On entering the the Hotel Salomon de Rothschild for the Maison Martin Margiela show, I was immediately struck by the glamour, beauty and airiness of the setting. Each guest was provided a perfect 360-degree view, no matter which room we were democratically stationed in. Having seen so many Margiela shows in far and remote locations—basements, tabletops of a wedding hall, the back of a bar on Isle de la Cite, the dark catacombs of a museum—this felt like a complete departure from the underground label it once was. Only the subtle tromp l’oeil of the parquet floor that morphed into woodgrain on seats and backdrop gave a nod to the brand and a clue to the nature of the collection to come.
The show opened with the soundtrack from Wim Wender’s 3D film Pina. An uplifting and amusing tribute to Pina Bausch, the talented choreographer who, although no longer with us, left her dazzling and provocative ideas to the world of dance and her company to carry forward. Here too, for different reasons, was a charming collection of clothes and a wonderful tribute by le Maison to the designer who has departed his own house and company.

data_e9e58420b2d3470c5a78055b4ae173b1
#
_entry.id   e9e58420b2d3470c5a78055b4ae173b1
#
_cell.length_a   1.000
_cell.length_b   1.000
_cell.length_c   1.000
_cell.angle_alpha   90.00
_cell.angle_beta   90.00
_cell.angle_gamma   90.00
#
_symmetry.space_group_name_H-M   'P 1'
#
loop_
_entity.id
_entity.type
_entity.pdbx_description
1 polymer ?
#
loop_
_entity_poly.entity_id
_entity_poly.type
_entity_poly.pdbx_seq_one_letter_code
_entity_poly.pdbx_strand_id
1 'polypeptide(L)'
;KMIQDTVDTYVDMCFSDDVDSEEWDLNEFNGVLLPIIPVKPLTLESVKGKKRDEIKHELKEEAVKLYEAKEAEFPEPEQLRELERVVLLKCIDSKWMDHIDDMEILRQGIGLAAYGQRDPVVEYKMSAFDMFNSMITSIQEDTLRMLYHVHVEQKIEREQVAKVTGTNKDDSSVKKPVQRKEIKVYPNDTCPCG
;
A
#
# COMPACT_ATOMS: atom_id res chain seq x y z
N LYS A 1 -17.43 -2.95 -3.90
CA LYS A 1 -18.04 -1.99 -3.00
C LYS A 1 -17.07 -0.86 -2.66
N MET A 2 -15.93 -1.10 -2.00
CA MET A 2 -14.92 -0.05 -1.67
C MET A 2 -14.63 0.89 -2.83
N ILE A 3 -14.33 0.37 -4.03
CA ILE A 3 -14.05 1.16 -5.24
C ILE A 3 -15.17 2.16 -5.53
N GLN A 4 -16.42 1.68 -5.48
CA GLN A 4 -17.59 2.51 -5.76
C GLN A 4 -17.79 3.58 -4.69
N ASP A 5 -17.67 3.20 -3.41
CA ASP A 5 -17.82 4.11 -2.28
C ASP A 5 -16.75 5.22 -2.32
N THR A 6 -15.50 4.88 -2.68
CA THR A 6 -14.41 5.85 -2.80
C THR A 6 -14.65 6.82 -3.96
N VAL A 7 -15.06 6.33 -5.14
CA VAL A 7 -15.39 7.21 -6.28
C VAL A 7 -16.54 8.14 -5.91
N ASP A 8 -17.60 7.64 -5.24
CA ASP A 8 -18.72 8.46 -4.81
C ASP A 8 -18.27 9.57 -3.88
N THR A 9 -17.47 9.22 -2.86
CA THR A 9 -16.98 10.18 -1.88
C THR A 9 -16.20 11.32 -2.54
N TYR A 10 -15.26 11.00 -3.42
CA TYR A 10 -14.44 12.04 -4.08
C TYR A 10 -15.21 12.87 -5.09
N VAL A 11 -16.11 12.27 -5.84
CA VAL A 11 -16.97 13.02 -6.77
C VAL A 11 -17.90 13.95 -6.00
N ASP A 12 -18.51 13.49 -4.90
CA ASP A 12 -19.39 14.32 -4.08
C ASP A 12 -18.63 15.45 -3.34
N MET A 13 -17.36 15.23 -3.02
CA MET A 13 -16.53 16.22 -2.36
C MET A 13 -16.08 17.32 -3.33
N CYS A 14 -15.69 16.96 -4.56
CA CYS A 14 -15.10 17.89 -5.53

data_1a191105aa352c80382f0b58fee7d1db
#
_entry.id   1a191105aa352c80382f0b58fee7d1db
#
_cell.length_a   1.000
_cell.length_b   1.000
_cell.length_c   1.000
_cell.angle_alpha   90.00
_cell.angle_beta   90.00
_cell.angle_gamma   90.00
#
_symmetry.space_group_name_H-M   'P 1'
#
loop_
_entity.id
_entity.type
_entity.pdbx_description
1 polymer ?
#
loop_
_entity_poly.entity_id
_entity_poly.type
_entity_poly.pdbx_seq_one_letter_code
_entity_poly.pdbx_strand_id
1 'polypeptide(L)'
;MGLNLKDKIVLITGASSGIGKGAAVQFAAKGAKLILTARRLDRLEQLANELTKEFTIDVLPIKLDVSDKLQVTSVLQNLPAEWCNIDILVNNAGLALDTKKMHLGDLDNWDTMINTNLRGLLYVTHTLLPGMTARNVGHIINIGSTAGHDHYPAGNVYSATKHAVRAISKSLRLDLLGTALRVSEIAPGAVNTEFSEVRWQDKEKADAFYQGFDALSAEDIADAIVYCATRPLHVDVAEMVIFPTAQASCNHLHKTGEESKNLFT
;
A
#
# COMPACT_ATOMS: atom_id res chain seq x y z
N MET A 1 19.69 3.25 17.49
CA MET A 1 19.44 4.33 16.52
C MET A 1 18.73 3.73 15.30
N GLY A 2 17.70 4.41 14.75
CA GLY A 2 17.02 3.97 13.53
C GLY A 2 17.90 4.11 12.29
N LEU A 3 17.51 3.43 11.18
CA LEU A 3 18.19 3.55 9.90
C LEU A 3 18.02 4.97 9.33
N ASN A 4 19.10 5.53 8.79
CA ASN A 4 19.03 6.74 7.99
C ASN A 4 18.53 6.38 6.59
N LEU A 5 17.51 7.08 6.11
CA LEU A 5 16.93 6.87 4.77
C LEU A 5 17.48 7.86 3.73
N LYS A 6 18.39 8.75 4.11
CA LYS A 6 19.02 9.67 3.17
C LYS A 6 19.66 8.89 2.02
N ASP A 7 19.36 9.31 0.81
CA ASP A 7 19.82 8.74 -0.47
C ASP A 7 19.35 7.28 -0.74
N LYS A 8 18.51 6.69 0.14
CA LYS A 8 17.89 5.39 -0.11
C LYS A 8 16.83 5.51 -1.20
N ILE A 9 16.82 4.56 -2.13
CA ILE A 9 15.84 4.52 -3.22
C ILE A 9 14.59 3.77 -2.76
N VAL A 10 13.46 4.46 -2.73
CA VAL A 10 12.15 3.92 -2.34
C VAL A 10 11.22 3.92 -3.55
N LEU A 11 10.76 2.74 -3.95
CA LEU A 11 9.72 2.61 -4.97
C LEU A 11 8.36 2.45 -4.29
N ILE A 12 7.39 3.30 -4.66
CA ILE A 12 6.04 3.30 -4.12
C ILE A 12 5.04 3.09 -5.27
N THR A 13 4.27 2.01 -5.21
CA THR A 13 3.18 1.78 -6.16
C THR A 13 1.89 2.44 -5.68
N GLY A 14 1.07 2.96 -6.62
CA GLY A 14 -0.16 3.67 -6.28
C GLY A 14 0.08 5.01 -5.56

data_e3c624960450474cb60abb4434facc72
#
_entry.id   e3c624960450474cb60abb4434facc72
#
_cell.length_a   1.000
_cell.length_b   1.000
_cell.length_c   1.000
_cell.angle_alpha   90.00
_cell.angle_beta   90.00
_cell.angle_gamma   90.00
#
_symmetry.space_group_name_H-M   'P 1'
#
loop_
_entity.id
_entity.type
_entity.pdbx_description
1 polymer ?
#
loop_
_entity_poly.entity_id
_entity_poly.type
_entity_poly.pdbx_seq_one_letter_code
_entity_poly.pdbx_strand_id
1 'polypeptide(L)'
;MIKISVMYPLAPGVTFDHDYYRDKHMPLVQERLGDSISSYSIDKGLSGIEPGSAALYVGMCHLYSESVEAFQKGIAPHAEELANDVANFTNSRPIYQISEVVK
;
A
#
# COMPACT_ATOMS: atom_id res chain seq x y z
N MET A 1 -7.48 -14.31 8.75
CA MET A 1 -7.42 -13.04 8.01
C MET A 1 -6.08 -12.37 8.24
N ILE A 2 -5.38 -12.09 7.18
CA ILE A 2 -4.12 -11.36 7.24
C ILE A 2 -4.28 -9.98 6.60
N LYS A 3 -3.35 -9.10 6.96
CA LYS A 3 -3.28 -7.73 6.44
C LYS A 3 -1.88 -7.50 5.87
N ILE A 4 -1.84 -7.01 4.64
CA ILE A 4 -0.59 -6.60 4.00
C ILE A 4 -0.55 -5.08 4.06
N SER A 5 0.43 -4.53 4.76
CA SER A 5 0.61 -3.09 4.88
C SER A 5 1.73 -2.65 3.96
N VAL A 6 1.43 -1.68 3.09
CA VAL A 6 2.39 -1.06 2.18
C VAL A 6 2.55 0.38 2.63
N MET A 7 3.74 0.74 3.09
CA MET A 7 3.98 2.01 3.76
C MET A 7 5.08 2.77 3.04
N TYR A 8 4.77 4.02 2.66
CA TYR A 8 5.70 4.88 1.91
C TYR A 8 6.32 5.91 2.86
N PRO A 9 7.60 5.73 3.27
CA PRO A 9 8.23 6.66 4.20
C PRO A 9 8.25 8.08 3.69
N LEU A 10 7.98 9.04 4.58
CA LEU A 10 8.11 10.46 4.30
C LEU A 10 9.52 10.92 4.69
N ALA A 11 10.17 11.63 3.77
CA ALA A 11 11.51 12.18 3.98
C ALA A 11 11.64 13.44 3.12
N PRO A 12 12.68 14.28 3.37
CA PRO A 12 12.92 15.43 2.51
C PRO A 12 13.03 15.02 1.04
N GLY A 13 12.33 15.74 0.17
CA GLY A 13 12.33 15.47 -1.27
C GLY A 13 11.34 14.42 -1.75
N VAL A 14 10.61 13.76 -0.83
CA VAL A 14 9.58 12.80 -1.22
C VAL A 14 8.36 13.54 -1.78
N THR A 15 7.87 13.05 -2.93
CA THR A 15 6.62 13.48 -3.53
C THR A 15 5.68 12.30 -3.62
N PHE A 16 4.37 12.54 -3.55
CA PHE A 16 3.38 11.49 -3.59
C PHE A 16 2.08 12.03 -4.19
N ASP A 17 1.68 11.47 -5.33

In past seasons, this task was a difficult undertaking that at times felt a little over-wrought with too much concept and trickery, and not a whole lot to wear. But this season, it was as if they had shrugged off the heavy load and performed as lightly and elegantly as dancers who feel the music rather than think it.
There was still evidence of wit, for example as a double-breasted coat with the sleeves tucked into front pockets that was actually a cape, made visible when we saw the models’ bare arms folded casually behind her. And deconstruction, pretty much invented by Margiela, came in the form of vintage kimonos that were reconstructed into wonderful long skirts and cutaway evening dresses in faded hues. Long pleated skirts were not just split to reveal leg and thigh, but were left long one one side and cropped short on the other, as short as a miniskirt. There were also beautifully constructed tuxedos, a hybrid tunic suit over trousers, a 3-piece corduroy suit and some spectacular knits, especially super-high funnel-necked ones, that hid most of the models’ faces.
For years women collected and built wardrobes of Margiela clothes that were easily intermixed with seasons before and after. I think that they would feel comfortable mixing a few pieces from this collection with the originals. It’s very tromp l’oeil, after all.